I use a 300RUM to shoot long range pigs with, it works quite well for that and doesn't do a lot of meat damage. It is also easier to shoot at the range and no one is angry at me over a muzzlebrake. :wink: It's easier to shoot at the range because I don't have quite the heat build up, too. If you want to do less meat damage, then this is the cartridge for you. With a 200g Nosler Accubond bullet it should do quite well at whatever range you want to shoot. Mine does very well with the Berger 210g VLD's. They also work quite well on game.

Good luck on your decision.
 

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If this were me and I wanted a "buy it once and forget about it" kind of rifle.

Here's what I'd do.

A Nesika action. for a boomer 338 you need an M set up either as a single shot or a repeater. It's purely personal. I'd stay away from magazines though. They are just too restrictive when getting creative with seating depths and different bullets. (detachable magazines)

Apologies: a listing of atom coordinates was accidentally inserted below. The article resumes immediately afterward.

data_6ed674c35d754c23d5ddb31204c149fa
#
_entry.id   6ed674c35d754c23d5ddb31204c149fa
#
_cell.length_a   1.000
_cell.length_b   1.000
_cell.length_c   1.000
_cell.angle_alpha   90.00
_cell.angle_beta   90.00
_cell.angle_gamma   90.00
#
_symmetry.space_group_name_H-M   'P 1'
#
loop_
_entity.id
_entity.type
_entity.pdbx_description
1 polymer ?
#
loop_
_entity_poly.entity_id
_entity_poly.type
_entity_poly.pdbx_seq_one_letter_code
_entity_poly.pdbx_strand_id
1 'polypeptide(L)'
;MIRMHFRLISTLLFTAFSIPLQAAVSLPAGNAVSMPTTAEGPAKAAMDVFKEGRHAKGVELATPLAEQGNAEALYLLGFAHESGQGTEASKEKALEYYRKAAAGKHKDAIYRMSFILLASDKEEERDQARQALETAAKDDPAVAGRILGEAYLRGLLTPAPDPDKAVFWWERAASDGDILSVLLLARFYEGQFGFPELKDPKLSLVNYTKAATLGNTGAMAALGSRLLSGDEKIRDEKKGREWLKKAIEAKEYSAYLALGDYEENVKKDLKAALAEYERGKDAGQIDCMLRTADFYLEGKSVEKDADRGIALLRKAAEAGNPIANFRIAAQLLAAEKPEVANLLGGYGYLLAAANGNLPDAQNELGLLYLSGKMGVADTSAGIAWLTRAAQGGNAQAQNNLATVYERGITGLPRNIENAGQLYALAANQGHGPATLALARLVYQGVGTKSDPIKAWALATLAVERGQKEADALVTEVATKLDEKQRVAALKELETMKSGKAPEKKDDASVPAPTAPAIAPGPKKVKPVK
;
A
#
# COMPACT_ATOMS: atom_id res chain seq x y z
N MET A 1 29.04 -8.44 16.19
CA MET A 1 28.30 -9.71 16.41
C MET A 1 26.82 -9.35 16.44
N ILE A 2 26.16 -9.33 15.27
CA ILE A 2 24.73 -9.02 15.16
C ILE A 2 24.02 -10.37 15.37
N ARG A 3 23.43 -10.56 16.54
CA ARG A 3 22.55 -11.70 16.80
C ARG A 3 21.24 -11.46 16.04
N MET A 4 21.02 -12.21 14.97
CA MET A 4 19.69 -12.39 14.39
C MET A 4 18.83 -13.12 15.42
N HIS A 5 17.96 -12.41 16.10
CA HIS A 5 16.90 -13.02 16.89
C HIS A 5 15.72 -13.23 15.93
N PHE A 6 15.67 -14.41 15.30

A 338 Lapua uses a .590 bolt face. The Model M Nesika is the biggest offered and uses a .750" bolt body instead of the normal .700"

I'd get the drop bolt option so it's sure to clear any scope made.

I'd opt for the better SS bolt shroud. They come with aluminum otherwise.

Get the thicker recoil lug if you wish.

The Remington style tang model looks more conventional, the heavy rectangular tang is also nice.

It has NO effect on accuracy. NONE.

Get a barrel from any premium barrel manufacturer. I've used them all and they all shoot great 99% of the time. I do have my pet favorites but its more because of the personal relationships fostered than anything.

Pick a stock thats suited for the long action and the heavy barrel this thing is going to have. Ian Robertson or McMillan are my top two recommendations for anything synthetic.

Optics. Spend as much as you can on a real scope.

Real scopes are:

US Optics
Nightforce
Leuopld
Swarovski
Schmidt and Bender
Unertl
Zeiss

For 1000 yard work you Gotta have one with a 30mm tube.

Here's why.

Light in a scope is just like tranny fluid being poured through a tranny funnel. It really doesn't matter how big I make the mouth of the funnel, I can only pour so much through that little hole.

Same thing applies to gun scopes.

As far as calibers goes:

I have a 338 La Poo Poo. I also have a wildcat that has been around for a while now. It's a 338 necked down to 30 caliber.

I sling 125 grain Nosler Ballistic Tips out of a 34" barrel at 4375fps.